Page:Reason in Common Sense (1920).djvu/246

From Wikisource
Jump to navigation Jump to search
This page has been proofread, but needs to be validated.


but, if the will and the environment are constant, satisfaction will necessarily be felt in achieving the object desired. A rejection of hedonistic psychology, therefore, by no means involves any opposition to eudaemonism in ethics. Eudaemonism is another name for wisdom: there is no other moral morality. Any system that, for some sinister reason, should absolve itself from good-will toward all creatures, and make it somehow a duty to secure their misery, would be clearly disloyal to reason, humanity, and justice. Nor would it be hard, in that case, to point out what superstition, what fantastic obsession, or what private fury, had made those persons blind to prudence and kindness in so plain a matter. Happiness is the only sanction of life; where happiness fails, existence remains a mad and lamentable experiment. The question, however, what happiness shall consist in, its complexion if it should once arise, can only be determined by reference to natural demands and capacities; so that while satisfaction by the attainment of ends can alone justify their pursuit, this pursuit itself must exist first and be spontaneous, thereby fixing the goals of endeavour and distinguishing the states in which satisfaction might be found. Natural disposition, therefore, is the principle of preference and makes morality and happiness possible.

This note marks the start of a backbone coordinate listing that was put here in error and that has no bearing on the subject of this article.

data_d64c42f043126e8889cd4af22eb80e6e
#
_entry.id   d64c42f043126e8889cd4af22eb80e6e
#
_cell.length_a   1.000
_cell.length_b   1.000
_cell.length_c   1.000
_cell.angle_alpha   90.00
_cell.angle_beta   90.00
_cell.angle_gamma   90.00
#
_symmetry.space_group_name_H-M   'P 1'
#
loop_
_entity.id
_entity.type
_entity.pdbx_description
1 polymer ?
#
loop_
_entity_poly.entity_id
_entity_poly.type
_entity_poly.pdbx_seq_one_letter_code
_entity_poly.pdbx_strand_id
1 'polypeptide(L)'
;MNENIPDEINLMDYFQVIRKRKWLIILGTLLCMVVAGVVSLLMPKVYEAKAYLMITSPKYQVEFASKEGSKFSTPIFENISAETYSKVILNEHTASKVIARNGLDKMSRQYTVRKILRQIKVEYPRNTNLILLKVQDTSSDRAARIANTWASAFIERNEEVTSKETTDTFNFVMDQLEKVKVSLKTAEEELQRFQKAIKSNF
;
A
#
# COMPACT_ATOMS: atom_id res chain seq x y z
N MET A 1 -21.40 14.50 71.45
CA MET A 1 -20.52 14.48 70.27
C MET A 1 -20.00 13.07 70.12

The standard of value, like every standard, must be one. Pleasures and pains are not only infinitely diverse but, even if